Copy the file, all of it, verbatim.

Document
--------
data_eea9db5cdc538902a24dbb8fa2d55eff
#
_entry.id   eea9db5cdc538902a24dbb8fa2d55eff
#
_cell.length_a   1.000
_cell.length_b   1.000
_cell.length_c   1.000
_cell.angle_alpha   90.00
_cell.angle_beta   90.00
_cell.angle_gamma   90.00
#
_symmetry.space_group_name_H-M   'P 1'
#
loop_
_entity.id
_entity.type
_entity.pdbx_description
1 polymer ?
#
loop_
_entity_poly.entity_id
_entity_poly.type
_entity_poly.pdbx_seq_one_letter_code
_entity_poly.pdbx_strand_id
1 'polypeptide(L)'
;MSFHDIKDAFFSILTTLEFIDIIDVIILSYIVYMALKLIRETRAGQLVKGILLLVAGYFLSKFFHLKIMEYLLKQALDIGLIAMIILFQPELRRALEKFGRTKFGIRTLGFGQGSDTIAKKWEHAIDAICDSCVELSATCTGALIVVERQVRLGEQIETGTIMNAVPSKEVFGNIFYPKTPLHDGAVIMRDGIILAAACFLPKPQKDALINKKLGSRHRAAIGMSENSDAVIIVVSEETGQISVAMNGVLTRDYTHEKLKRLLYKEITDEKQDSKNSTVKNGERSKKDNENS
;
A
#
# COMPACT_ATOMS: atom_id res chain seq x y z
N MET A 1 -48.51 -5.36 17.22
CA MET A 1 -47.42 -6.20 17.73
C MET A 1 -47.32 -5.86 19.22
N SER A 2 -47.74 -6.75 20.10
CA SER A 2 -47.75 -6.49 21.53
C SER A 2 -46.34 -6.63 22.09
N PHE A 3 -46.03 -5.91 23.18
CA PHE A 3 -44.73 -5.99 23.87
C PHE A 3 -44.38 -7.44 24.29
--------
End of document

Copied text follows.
data_eea9db5cdc538902a24dbb8fa2d55eff
#
_entry.id   eea9db5cdc538902a24dbb8fa2d55eff
#
_cell.length_a   1.000
_cell.length_b   1.000
_cell.length_c   1.000
_cell.angle_alpha   90.00
_cell.angle_beta   90.00
_cell.angle_gamma   90.00
#
_symmetry.space_group_name_H-M   'P 1'
#
loop_
_entity.id
_entity.type
_entity.pdbx_description
1 polymer ?
#
loop_
_entity_poly.entity_id
_entity_poly.type
_entity_poly.pdbx_seq_one_letter_code
_entity_poly.pdbx_strand_id
1 'polypeptide(L)'
;MSFHDIKDAFFSILTTLEFIDIIDVIILSYIVYMALKLIRETRAGQLVKGILLLVAGYFLSKFFHLKIMEYLLKQALDIGLIAMIILFQPELRRALEKFGRTKFGIRTLGFGQGSDTIAKKWEHAIDAICDSCVELSATCTGALIVVERQVRLGEQIETGTIMNAVPSKEVFGNIFYPKTPLHDGAVIMRDGIILAAACFLPKPQKDALINKKLGSRHRAAIGMSENSDAVIIVVSEETGQISVAMNGVLTRDYTHEKLKRLLYKEITDEKQDSKNSTVKNGERSKKDNENS
;
A
#
# COMPACT_ATOMS: atom_id res chain seq x y z
N MET A 1 -48.51 -5.36 17.22
CA MET A 1 -47.42 -6.20 17.73
C MET A 1 -47.32 -5.86 19.22
N SER A 2 -47.74 -6.75 20.10
CA SER A 2 -47.75 -6.49 21.53
C SER A 2 -46.34 -6.63 22.09
N PHE A 3 -46.03 -5.91 23.18
CA PHE A 3 -44.73 -5.99 23.87
C PHE A 3 -44.38 -7.44 24.29